This past weekend I traveled to Indianapolis with my son Patrick so he could compete in the 2011 Pokemon Nationals. How we came to do this is, to me, a wonderful example of simply being open to — and mindful of — possibility and opportunity.
Pokemon, for anyone not familiar with it, is a Japanese cartoon about young people who capture and train strange little creatures who possess various powers and abilities and are made to compete or battle against each other. It has spawned a complex trading card game as well as a video game played on Nintendo’s hand-held DS platform. My son enjoys both, but is particularly fond of the video version.
A few months back, one of my son’s friends told him about a regional Pokemon competition happening not far from where we live. Patrick asked if I would take him. I looked it up online, saw that it was free to enter and would be over by noon, so I agreed.
Several weeks later, we arrived an hour early at the convention center in Secaucus to find a massive line of children and their parents snaking from the closed doors, through the underground parking, out the other side of the garage and up the roadway. Our hearts sank a little as there were a limited number of slots for competitors, and it was first come, first served.
But we managed to get in, only to wait on another line to be checked in and to have Patrick’s team (on the DS) approved. Patrick was then escorted to a player table while I was sent to the periphery of the player area with the other friends and families.
I expected Patrick to maybe make it through the first couple of rounds, since this was his first competition and there were so many serious-looking players in attendance. This was to be a simple elimination: winners moved on to the next round, losers would go home. Once all the players were seated, there was a rousing countdown (the staff for the event were very energetic) and they were off, thumbs a-blazing.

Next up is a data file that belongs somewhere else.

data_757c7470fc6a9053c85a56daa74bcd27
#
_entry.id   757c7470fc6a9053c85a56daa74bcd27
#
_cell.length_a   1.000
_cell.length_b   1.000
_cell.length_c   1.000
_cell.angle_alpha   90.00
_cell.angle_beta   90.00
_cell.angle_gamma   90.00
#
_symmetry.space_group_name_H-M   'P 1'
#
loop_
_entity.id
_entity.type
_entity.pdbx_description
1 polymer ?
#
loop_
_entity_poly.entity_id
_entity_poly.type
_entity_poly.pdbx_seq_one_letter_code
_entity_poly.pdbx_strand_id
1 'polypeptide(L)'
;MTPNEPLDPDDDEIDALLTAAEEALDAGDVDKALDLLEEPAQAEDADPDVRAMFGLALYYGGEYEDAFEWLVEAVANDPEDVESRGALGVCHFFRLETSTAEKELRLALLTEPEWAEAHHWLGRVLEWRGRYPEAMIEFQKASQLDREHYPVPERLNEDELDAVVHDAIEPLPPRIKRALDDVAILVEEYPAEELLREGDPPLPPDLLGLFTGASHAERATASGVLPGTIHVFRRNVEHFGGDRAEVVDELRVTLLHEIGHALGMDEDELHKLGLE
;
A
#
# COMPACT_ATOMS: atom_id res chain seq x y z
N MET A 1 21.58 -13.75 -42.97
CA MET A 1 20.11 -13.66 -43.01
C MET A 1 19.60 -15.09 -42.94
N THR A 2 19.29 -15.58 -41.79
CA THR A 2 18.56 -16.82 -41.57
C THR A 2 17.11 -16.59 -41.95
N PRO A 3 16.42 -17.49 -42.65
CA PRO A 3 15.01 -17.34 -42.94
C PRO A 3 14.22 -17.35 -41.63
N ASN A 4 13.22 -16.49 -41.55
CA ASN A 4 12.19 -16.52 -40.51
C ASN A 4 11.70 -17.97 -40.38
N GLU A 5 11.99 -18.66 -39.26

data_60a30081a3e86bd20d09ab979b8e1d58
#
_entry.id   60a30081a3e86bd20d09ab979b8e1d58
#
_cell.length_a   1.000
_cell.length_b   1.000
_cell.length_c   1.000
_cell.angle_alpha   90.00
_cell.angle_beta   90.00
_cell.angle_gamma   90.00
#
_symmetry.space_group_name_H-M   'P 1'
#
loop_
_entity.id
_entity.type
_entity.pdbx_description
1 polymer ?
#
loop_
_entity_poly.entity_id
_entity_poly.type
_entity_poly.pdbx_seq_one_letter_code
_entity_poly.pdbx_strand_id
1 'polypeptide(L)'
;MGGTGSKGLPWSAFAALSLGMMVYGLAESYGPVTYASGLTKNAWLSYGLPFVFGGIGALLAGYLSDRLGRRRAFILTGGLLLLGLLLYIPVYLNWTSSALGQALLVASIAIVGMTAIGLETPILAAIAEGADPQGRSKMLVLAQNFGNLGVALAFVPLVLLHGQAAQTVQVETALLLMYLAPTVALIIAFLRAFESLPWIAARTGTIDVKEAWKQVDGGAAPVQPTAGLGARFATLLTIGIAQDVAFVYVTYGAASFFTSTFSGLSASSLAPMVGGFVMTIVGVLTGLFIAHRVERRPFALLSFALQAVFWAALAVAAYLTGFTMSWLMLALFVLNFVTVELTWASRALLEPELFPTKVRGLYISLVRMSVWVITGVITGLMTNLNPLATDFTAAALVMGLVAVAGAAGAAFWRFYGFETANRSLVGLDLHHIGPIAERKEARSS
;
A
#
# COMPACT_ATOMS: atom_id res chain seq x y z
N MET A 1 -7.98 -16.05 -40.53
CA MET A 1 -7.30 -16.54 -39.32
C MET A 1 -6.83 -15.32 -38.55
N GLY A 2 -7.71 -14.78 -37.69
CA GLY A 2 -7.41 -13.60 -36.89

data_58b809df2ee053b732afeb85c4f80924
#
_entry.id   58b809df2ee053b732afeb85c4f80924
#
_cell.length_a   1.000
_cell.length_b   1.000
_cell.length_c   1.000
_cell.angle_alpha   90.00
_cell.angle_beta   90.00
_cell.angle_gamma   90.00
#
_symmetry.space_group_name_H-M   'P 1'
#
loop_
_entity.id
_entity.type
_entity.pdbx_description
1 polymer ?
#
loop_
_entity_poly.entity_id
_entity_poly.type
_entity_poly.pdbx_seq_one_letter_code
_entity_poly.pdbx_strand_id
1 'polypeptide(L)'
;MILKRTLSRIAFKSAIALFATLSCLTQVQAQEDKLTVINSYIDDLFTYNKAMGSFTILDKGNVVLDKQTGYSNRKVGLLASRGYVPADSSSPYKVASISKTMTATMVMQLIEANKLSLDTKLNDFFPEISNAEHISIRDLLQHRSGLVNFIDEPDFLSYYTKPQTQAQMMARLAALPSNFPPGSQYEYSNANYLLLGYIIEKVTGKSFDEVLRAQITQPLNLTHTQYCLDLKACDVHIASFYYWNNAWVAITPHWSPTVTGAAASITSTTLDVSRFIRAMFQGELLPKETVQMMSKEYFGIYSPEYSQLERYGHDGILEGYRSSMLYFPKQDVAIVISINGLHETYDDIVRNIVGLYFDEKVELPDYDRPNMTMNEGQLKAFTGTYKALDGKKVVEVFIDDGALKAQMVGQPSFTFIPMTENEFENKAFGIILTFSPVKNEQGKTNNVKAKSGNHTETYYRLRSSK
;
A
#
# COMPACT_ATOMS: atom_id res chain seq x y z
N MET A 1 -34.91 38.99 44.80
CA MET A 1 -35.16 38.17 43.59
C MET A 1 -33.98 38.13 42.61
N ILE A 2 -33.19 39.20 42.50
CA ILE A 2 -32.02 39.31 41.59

And Patrick kept winning.
When all was said and done, he placed third out of more than 500 players in his division. This earned him an invitation to the nationals and a stipend to help with travel expenses. He was interviewed by reporters from two newspapers.
The whole experience was surreal to me. But I was proud of my son. He just wanted to have fun. He stayed calm and was a complete gentleman, wishing his opponent good luck at the start of each match and shaking hands at the end.
Look what can happen when you approach something with joy and without expectations!
We figured it was too expensive a proposition for our whole family to go to Indianapolis. My wife said since I’d started this with Patrick, I should see it through with him. So off we went.
The Nationals were conducted a bit differently: Seven rounds, and the top 16 players with the best win/loss records would then compete the next day for eight slots at the World Championship next month in San Diego. Patrick won his first three matches, then lost the remaining four. It was a good run. And he took it very well. A dash across the hall to the Pokemon vendors, and all was right with the world again.
The trip was a marvelous father/son adventure. Indianapolis is a beautiful city. We met wonderful people from all over the country (and Canada). The people of Indiana couldn’t have been nicer. We had a great time at the Indianapolis Zoo and riding a paddle boat on the canal that runs through the city.
And I got to visit the hometown of my favorite author.
At the Kurt Vonnegut Memorial Library, we saw some of Vonnegut’s artwork, exhibits detailing his family’s history, even a pair of his reading glasses. Patrick used a typewriter for the first time, in a room where they had recreated Vonnegut’s workspace. This quote was painted on one of the walls, a line from Cat’s Cradle that immediately came to mind when Patrick made the Pokemon Nationals:
Unusual travel plans are dancing lessons from God.